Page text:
Those who appreciated Caparo’s illustrations in the original edition will also like this sequel and will probably overlook...

RUDOLPH SHINES AGAIN

In this sequel to the original story about the famous reindeer with a glowing red nose, Rudolph loses his special power and then gains it back after helping find two lost bunnies.

In the month before Christmas, Rudolph suffers a crisis of confidence and loses the red glow that has made him the leader of Santa’s reindeer team. He worries and whines, concentrating on his loss, finally deciding to run away and find a new home in a different country. Deep in a forest at night, he finds a group of distressed rabbits who have lost two of their babies. Rudolph helps them, finding bunnies Donnie and Doris, and in focusing on the troubles of others, he regains his confidence as well as the glow on his nose. He flies home in time for Christmas Eve deliveries, including a special package dropped from Santa’s sleigh for his new rabbit friends. Caparo’s handsome illustrations in an oversize format are in the same style as his work in the recent edition of the original story, Rudolph the Red-Nosed Reindeer (2014). The color palette focuses on deep midnight blues with swirls of pink sparkles around Santa and the reindeer symbolizing their magical powers. The long, rhyming text, however, is dated in tone and has a grating, singsong quality and some rhymes that fall flat. It’s unfortunate that the text is not of the same quality as the illustrations, design, and high-quality paper.

Those who appreciated Caparo’s illustrations in the original edition will also like this sequel and will probably overlook the unsuccessful story. (Picture book. 3-7)

Pub Date: Sept. 22, 2015

ISBN: 978-1-4424-7499-4

Page Count: 40

Publisher: Little Simon/Simon & Schuster

Review Posted Online: Aug. 12, 2015

Kirkus Reviews Issue: Sept. 1, 2015

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A forgettable tale.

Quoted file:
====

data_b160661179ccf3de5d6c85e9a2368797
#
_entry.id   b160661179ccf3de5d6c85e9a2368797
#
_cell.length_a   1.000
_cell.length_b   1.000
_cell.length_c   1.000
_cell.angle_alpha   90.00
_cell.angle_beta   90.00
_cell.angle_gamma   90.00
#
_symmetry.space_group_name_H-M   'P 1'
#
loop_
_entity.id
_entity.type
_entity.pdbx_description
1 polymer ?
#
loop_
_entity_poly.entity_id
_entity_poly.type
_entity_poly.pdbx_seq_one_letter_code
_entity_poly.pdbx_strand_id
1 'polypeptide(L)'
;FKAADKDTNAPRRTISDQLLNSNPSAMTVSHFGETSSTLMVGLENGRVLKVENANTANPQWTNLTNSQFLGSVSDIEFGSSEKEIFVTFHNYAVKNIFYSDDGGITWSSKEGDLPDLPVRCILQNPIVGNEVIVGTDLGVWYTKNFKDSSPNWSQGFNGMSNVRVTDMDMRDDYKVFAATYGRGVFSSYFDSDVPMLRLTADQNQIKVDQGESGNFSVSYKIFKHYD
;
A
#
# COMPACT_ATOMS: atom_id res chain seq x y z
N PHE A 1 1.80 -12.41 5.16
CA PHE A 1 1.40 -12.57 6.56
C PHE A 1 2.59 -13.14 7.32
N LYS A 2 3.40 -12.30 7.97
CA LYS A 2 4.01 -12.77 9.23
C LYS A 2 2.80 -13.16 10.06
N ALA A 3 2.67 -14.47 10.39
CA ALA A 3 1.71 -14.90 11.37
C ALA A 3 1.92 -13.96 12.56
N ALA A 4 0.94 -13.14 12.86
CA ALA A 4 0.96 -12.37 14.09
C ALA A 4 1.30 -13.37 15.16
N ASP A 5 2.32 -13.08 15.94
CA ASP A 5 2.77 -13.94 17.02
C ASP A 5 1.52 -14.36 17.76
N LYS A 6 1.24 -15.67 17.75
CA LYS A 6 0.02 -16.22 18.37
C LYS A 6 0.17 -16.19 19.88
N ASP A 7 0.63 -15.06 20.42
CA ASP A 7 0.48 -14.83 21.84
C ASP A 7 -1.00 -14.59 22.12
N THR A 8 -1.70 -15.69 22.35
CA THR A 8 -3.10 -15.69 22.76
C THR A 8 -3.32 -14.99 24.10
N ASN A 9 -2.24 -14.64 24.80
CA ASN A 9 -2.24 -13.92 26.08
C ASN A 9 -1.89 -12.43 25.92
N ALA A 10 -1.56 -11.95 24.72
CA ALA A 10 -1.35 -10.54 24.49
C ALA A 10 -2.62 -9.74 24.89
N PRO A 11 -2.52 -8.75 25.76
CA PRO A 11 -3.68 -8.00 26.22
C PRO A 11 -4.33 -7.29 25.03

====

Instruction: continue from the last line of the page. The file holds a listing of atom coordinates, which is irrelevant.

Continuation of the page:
THE LITTLEST REINDEER

Dot, the smallest reindeer at the North Pole, is too little to fly with the reindeer team on Christmas Eve, but she helps Santa in a different, unexpected way.

Dot is distressed because she can’t jump and fly like the other, bigger reindeer. Her family members encourage her and help her practice her skills, and her mother tells her, “There’s always next year.” Dot’s elf friend, Oliver, encourages her and spends time playing with her, doing things that Dot can do well, such as building a snowman and chasing their friend Yeti (who looks like a fuzzy, white gumdrop). On Christmas Eve, Santa and the reindeer team take off with their overloaded sleigh. Only Dot notices one small present that’s fallen in the snow, and she successfully leaps into the departing sleigh with the gift. This climactic flying leap into the sleigh is not adequately illustrated, as Dot is shown just starting to leap and then already in the sleigh. A saccharine conclusion notes that being little can sometimes be great and that “having a friend by your side makes anything possible.” The story is pleasant but predictable, with an improbably easy solution to Dot’s problem. Illustrations in a muted palette are similarly pleasant but predictable, with a greeting-card flavor that lacks originality. The elf characters include boys, girls, and adults; all the elves and Santa and Mrs. Claus are white.

A forgettable tale. (Picture book. 3-5)

Pub Date: Sept. 26, 2017

ISBN: 978-1-338-15738-3

Page Count: 24

Publisher: Cartwheel/Scholastic

Review Posted Online: Aug. 21, 2017

Kirkus Reviews Issue: Sept. 1, 2017

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A good choice to share with wriggly listeners, who will soon be joining in.

AT THE OLD HAUNTED HOUSE

A Halloween book that rides on the rhythms of “Over in the Meadow.”

Although Halloween rhyming counting books abound, this stands out, with a text that begs to be read aloud and cartoony digital illustrations that add goofy appeal. A girl and two boys set off on Halloween night to go trick-or-treating. As the children leave the cozy, warm glow of their street, readers see a haunted house on a hill, with gravestones dotting the front yard. Climbing the twisty path to the dark estate takes time, so the story turns to the antics inside the house. “At the old haunted house in a room with no sun / lived a warty green witch and her wee witch one. ‘SPELL!’ cried the witch. ‘POOF!’ cried the one. / And they both practiced spells in the room with no sun.” The actions of the scary creatures within may seem odd, but the rhyme must go on: Cats scratch, goblins dust, monsters stir, and mummies mix. Eventually the three kids reach the front door and are invited in for stew, cake and brew. At first shocked by the gruesome fare, the children recover quickly and get caught up in partying with the slightly spooky but friendly menagerie.

A good choice to share with wriggly listeners, who will soon be joining in. (Picture book. 4-6)

Pub Date: Aug. 12, 2014

ISBN: 978-1-4778-4769-5

Page Count: 32

Publisher: Two Lions

Review Posted Online: July 16, 2014

Kirkus Reviews Issue: Aug. 1, 2014

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